The Four Ifs are a set of preconditions developed by Chen Shui-bian clarifying and tempering the stance of Taiwan's Democratic Progressive Party (DPP) regarding independence for the island. They were developed in 1988 by Chen, under the Kuomintang administration of Lee Teng-hui. They indicate events which, if occurred, would cause the DPP to immediately advocate for independence for Taiwan.
- If the Kuomintang unilaterally holds talks with the Chinese Communists;
- If the Kuomintang sold out the interests of the people of Taiwan;
- If the Chinese communists annexed Taiwan;
- If the Kuomintang did not implement true constitutional democracy.
Effect on Taiwan independence movement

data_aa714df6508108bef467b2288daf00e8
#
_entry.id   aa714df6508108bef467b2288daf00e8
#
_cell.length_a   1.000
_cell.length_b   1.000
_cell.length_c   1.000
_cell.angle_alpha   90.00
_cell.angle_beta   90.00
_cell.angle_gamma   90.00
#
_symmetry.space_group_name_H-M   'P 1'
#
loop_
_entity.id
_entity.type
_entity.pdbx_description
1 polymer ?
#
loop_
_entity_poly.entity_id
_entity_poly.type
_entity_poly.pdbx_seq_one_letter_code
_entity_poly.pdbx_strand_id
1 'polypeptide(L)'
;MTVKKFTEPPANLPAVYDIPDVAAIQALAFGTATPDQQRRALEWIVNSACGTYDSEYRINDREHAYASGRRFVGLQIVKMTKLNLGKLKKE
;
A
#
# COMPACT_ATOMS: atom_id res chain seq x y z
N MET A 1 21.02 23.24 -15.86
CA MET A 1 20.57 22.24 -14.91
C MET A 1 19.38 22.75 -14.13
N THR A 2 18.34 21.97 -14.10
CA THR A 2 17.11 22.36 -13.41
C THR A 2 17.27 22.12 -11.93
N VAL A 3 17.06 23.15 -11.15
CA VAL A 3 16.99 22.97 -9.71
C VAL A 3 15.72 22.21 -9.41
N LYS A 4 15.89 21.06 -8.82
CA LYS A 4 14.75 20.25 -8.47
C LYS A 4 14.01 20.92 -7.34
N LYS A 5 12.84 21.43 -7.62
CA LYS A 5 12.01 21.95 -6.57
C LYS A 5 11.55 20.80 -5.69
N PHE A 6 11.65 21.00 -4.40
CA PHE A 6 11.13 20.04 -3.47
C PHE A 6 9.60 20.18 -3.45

As the second largest political party in Taiwan, the DPP is the most prominent pro-independence force on the island (the Kuomintang's position is historically that of Chinese reunification under a republican government, though it has become ambivalent). As an illegal opposition party in its early years, DPP's push for Taiwan independence was a main focus of its contrast to the ruling party; since its legitimacy and coming to power as an established party, it has tempered its push for independence.
Former president Lee and estranged politician James Soong and their followers broke ranks with the Kuomintang shortly after the coming to power of the DPP, having positioned themselves as supporters of Taiwan independence. This split led to the formation of the Taiwan Solidarity Union, which unlike the modern DPP, actively advocates Taiwan independence. The TSU has attracted former members of the DPP dissatisfied with that party's increased distance from the independence movement.
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